Google Sheets

IFS: Google Sheets Formulae Explained

How do you use IFS in Google Sheets?

IFS is a function that can be used in Google Sheets to test a condition and return a value based on the outcome. The function can be used to test a range of conditions, including whether a value is greater than or less than another value, whether a value is within a certain range, or whether a value is equal to another value. The IFS function can be used in a formula to return a value based on the condition that is test.

What is the syntax of IFS in Google Sheets?

The syntax of IFS in Google Sheets is a set of characters that can be used to split a text string into a list of items. The characters that are used in the syntax are the comma (,), the pipe (|), and the space ( ). The IFS syntax can be used to split text strings that are stored in cells in a Google Sheet, and the split text strings can be used in formulas and functions in the Google Sheet. For example, the following formula uses the IFS syntax to split a text string into a list of items, and the list of items is then used in the SUM function to calculate the sum of the items in the list:

=SUM(IFS(A1,",",B1,"|"))

The IFS syntax can also be used in the VLOOKUP function in Google Sheets. For example, the following formula uses the IFS syntax to split a text string into a list of items, and the list of items is then used as the lookup_values argument in the VLOOKUP function:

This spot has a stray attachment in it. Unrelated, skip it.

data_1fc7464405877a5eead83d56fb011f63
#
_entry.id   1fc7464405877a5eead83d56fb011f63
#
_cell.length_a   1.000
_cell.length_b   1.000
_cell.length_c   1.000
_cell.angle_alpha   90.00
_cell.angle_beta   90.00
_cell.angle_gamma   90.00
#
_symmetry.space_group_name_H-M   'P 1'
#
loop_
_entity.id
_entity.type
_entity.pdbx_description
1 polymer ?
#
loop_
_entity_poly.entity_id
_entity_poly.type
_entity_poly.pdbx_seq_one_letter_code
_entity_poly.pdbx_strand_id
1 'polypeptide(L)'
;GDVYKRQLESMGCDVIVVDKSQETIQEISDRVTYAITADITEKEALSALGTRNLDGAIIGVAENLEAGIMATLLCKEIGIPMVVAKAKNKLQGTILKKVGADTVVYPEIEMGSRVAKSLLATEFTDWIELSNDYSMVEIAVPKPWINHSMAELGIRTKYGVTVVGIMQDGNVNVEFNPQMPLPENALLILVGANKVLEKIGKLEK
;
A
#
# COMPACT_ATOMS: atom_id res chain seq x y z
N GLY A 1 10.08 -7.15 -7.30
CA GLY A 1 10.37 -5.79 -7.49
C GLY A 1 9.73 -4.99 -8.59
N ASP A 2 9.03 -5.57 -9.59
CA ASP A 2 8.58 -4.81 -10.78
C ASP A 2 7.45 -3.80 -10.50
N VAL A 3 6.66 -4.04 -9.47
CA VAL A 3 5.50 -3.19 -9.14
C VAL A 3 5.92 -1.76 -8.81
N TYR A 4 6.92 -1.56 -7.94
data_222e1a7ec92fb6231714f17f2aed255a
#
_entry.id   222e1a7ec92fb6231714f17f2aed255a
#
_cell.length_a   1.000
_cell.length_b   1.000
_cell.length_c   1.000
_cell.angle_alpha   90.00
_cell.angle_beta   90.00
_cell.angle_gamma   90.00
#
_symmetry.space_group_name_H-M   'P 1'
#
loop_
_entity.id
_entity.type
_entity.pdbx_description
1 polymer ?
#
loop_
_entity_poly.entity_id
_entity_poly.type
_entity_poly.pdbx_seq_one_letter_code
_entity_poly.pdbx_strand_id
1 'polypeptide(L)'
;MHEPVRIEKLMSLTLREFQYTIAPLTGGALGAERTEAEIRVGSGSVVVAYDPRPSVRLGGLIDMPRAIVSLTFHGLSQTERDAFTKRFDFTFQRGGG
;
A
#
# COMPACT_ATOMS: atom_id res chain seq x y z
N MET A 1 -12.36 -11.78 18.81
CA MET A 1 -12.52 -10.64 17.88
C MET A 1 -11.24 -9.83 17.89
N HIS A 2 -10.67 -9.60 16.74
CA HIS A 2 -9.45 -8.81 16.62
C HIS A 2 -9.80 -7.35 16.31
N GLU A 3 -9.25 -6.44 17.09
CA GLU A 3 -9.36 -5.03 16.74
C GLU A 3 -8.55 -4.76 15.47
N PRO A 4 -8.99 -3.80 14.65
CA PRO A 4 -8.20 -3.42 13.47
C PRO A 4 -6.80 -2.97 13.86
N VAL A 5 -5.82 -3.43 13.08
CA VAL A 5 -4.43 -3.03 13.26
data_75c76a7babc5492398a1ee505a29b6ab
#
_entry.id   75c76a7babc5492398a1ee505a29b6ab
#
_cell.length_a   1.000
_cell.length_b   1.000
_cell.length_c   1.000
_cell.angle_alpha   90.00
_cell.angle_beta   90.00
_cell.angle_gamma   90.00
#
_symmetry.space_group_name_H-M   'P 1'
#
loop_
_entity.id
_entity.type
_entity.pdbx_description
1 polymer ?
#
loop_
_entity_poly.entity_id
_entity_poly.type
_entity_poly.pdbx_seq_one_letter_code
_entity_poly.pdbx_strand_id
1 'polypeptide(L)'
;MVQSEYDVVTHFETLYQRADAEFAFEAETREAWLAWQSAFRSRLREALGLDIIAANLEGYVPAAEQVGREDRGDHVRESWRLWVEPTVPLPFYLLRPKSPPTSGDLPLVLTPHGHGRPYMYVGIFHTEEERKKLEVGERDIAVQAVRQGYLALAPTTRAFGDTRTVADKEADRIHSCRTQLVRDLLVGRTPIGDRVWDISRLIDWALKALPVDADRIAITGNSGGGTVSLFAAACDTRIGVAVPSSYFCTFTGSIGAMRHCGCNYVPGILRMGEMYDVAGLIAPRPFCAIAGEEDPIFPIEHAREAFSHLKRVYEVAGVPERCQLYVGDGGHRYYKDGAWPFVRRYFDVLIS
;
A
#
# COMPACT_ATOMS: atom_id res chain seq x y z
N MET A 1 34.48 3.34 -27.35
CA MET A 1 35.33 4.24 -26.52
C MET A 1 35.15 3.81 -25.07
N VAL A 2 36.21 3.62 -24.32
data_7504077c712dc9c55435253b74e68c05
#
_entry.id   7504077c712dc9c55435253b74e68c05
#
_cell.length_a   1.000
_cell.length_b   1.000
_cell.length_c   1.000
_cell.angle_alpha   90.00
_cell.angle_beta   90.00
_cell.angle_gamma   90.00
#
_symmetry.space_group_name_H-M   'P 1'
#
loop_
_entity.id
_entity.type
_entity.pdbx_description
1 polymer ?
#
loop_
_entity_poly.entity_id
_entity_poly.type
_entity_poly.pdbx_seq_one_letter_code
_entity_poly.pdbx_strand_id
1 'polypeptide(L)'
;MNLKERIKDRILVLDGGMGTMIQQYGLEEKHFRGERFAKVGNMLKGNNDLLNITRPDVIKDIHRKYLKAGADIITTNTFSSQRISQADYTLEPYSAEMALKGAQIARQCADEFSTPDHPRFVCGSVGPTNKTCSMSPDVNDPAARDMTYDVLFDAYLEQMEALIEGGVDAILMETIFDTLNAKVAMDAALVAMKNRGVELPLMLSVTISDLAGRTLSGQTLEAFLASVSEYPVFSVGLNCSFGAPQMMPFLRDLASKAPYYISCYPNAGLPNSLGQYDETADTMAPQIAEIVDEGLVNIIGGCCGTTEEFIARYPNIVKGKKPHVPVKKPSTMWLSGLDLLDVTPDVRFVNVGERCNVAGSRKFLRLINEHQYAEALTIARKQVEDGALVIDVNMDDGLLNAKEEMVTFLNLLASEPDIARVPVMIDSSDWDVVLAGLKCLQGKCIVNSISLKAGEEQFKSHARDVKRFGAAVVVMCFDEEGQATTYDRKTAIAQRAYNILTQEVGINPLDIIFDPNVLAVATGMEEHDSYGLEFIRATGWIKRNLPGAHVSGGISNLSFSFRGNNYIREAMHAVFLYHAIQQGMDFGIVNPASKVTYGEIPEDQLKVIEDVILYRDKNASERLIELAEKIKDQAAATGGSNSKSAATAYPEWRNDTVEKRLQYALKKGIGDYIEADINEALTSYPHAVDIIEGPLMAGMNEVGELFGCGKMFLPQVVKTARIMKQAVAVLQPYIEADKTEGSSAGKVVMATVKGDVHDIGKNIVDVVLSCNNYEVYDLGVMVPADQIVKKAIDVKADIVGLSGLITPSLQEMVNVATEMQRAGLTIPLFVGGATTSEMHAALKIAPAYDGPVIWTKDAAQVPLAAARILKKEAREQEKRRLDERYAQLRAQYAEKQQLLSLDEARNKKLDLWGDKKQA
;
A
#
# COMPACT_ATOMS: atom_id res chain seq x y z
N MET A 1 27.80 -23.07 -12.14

=VLOOKUP(A1,IFS(A1,",",B1,"|"),2,0)

What is an example of how to use IFS in Google Sheets?

IFS can be used in Google Sheets to create a formula that will return a value based on a set of conditions. In the formula, the IFS function is used to test a condition for each of a series of values, and then return the value associated with the first condition that is met. An example of how to use the IFS function in Google Sheets can be found below.

In the example, the IFS function is used to return a value based on whether a cell is greater than or equal to 10, less than or equal to 20, or contains the text "Hello". In the first row of the table, the IFS function is used to return the value "A" if the cell is greater than or equal to 10, the value "B" if the cell is less than or equal to 20, and the value "C" if the cell contains the text "Hello". In the second row of the table, the IFS function is used to return the value "D" if the cell is greater than or equal to 10, the value "E" if the cell is less than or equal to 20, and the value "F" if the cell contains the text "Hello".

When should you not use IFS in Google Sheets?

IFS should not be used in Google Sheets when you need to compare values in two different cells. For example, if you need to compare the value in cell A1 to the value in cell B1, you should use the = operator, not IFS.

What are some similar formulae to IFS in Google Sheets?

There are a few similar formulae to IFS in Google Sheets. One is the INDEX function, which allows you to return a specific value from a range of cells. Another is the VLOOKUP function, which allows you to lookup values in a table. Additionally, the QUERY function can be used to extract data from a range of cells into a new table. Lastly, the IMPORTDATA function can be used to import data from a text file into a Google Sheet.

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